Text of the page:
ABOUT ME

Paul W. Fombelle is an Associate Professor of Marketing.  He received his Ph.D. from the W.P. Carey School of Business, Arizona State University.  His current research interests examine service innovation, customer feedback management, customer loyalty and relationship marketing, and service experience management. His research has appeared in The Journal of Marketing Research, The Journal of the Academy of Marketing Science, Journal of Service Research, Journal of Interactive Marketing, and Journal of Business Research.  He currently serves on the editorial review board of the Journal of Business Research.  Paul loves to collaborate with industry leaders in his research. Paul’s global research partners span a variety of sectors including technology, financial, health, food/fine dining, retail, and entertainment services. Prior to earning his Ph.D., Paul worked in branding for Ogilvy and Mather in New York, where he helped managed such brands as American Express and Post Cereal.  


Recent scholarship includes:

Bone, Sterling A., et al. "“Mere Measurement Plus”: How Solicitation of Open-Ended Positive Feedback Influences Customer Purchase Behavior." Journal of Marketing Research (2016): jmr-14.

In two studies (a longitudinal field experiment with an established B2C national chain, and a field experiment with a B2B software manufacturer), we demonstrate that starting a survey with an open-ended positive solicitation increases customer purchase behavior. Study 1, a longitudinal field experiment, showed that one-year following the completion of a survey that began by asking customers what went well during their purchase experience, customers spent 8.25% more than customers who completed a survey that did not include the positive solicitation. In Study 2, we utilized multiple treatment groups to assess the step-wise gains of solicitation, measurement, and solicitation frame. The results demonstrated (a) a mere solicitation effect, (b) a traditional mere measurement effect, and (c) an additional “mere measurement plus” effect of an open-ended positive solicitation; all effects increased customer spending. Specifically, starting a survey with an open-ended positive solicitation resulted in a 32.88% increase in customer spending relative to a survey with no open-ended positive solicitation. The findings suggest that firms can proactively influence the feedback process. Soliciting open-ended positive feedback can create positively biased memories of an experience; the subsequent expression of those memories in an open-ended feedback format further reinforces them, making them more salient and accessible in guiding future purchase behavior.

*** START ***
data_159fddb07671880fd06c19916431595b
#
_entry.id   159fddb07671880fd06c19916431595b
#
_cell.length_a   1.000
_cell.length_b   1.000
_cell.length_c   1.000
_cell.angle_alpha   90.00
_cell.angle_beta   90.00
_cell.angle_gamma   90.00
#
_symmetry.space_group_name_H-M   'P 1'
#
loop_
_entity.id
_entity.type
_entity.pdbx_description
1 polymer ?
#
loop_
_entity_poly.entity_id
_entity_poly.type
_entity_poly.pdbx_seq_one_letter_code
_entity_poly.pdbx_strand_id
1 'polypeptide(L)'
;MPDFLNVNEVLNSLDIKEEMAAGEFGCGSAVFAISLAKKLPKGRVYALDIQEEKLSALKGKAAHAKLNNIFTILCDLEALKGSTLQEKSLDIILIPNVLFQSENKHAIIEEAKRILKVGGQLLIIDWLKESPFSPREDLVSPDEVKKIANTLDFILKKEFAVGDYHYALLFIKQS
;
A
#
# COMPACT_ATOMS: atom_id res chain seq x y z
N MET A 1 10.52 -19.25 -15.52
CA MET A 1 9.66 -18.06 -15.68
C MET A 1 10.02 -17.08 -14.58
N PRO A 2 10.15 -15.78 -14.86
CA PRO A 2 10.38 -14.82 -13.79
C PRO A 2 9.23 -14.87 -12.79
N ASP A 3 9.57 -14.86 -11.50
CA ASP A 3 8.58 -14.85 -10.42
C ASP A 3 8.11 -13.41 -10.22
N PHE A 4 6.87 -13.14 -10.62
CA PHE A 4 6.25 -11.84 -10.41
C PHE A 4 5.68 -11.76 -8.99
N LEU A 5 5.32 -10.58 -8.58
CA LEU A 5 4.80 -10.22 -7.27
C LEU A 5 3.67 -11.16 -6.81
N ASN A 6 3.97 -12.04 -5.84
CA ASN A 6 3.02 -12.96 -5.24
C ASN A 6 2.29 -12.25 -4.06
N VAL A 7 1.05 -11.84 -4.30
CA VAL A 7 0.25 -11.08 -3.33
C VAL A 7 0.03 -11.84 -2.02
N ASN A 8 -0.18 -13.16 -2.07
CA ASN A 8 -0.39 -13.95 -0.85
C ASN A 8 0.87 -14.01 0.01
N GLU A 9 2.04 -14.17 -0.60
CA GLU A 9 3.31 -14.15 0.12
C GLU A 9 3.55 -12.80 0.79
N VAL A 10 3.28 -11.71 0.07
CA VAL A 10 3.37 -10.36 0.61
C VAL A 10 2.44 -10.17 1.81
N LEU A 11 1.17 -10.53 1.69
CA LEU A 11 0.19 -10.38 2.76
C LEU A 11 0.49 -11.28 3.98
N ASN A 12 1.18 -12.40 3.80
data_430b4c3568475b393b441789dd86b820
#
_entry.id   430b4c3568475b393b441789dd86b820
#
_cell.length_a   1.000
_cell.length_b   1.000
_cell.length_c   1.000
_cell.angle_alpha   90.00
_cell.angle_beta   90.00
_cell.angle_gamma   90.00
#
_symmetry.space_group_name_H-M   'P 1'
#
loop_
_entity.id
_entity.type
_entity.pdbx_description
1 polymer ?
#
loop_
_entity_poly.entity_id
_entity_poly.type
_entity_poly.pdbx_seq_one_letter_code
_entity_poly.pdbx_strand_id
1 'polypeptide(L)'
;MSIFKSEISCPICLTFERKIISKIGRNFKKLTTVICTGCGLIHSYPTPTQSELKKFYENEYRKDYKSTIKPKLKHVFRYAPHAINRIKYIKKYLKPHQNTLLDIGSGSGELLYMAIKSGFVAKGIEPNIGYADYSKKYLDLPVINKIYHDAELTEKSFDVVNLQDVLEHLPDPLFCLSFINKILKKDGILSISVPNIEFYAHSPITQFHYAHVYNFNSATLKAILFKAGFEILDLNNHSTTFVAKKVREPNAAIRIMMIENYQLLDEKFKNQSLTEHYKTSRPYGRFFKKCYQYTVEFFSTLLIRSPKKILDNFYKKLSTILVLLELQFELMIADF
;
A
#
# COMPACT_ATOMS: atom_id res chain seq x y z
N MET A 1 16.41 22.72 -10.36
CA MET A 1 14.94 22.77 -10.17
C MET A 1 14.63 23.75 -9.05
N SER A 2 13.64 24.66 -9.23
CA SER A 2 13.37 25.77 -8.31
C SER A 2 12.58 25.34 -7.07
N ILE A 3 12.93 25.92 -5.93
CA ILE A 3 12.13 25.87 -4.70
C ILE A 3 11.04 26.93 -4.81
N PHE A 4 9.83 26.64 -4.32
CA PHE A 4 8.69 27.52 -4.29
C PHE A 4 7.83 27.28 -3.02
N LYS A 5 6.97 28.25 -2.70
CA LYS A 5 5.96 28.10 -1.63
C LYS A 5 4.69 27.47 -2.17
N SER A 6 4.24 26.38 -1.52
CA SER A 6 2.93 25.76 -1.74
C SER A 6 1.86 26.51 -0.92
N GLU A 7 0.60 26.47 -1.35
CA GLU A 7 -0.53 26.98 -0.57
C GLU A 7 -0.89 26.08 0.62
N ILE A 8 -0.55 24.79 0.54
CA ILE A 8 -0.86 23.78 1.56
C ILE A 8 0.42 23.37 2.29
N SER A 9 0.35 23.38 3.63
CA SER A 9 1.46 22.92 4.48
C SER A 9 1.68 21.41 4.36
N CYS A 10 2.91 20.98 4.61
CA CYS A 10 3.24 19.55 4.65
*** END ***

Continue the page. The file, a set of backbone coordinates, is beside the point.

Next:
Fombelle, Paul W., Sterling A. Bone, and Katherine N. Lemon. "Responding to the 98%: face-enhancing strategies for dealing with rejected customer ideas." Journal of the Academy of Marketing Science 44.6 (2016): 685-706.

Although companies receive a staggering amount of ideas from consumers, only a small fraction of the ideas are actually usable, with as many as 98% being rejected. This research examines the influence of firms’ responses to consumer-generated ideas on consumers’ self-perceptions of face and their tendency to return in the future with more ideas. Specifically, we examine the impact of firm response to consumers’ rejected ideas. The results show that consumers respond to a rejected idea with an increased of face threat, leading to a decrease in future idea sharing. However, the presence of face enhancement reduces these negative effects. Recognizing managers’ dilemma, we identify three buffering responses that may drive perceptions of face enhancement and thus buffer the negative repercussions of face threat from rejecting consumer ideas: (1) considering consumers’ past experiences (success/failure) with submitting ideas, (2) creating a unique group identity, and (3) offering an excuse. We also show the impact of a public versus private firm acknowledgment of consumer ideas on both consumers’ perceptions of face and future idea sharing behaviors.

 

Education


Ph.D. Business Administration, Emphasis: Marketing
  W. P. Carey School of Business, Arizona State University, Tempe, AZ
  Completed: May 2010
B.S. Business Administration, Emphasis: Marketing, Magna cum Laude,
  Ithaca College, Ithaca, NY
  Graduated: May 2003

Past Employment History


Account Executive- American Express, Ogilvy & Mather, NY
Jan 2005 – July 2005

  • Assisted in the development and implementation of a fully integrated branding initiative for American Express.
  • Spearheaded a new campaign which targeted small business owners across America.
  • Managed overall team budget: $80 Million.
  • Directed all print, radio, and TV production/ Organized and facilitated focus/research groups, and market research.

Ass’t Account Executive- American Express, Ogilvy & Mather, NY
Sept 2003- Dec 2004

  • Coordinated communication and activities between client, creative, media, and traffic departments. Duties included multi-million dollar budget management, competitive analysis, database maintenance, and market research.

Marketing Consultant, Smith Marketing, NY
Nov 2002- July 2003

  • Conducted primary and secondary research for several local nonprofit organizations, communicated with clients, and wrote briefs.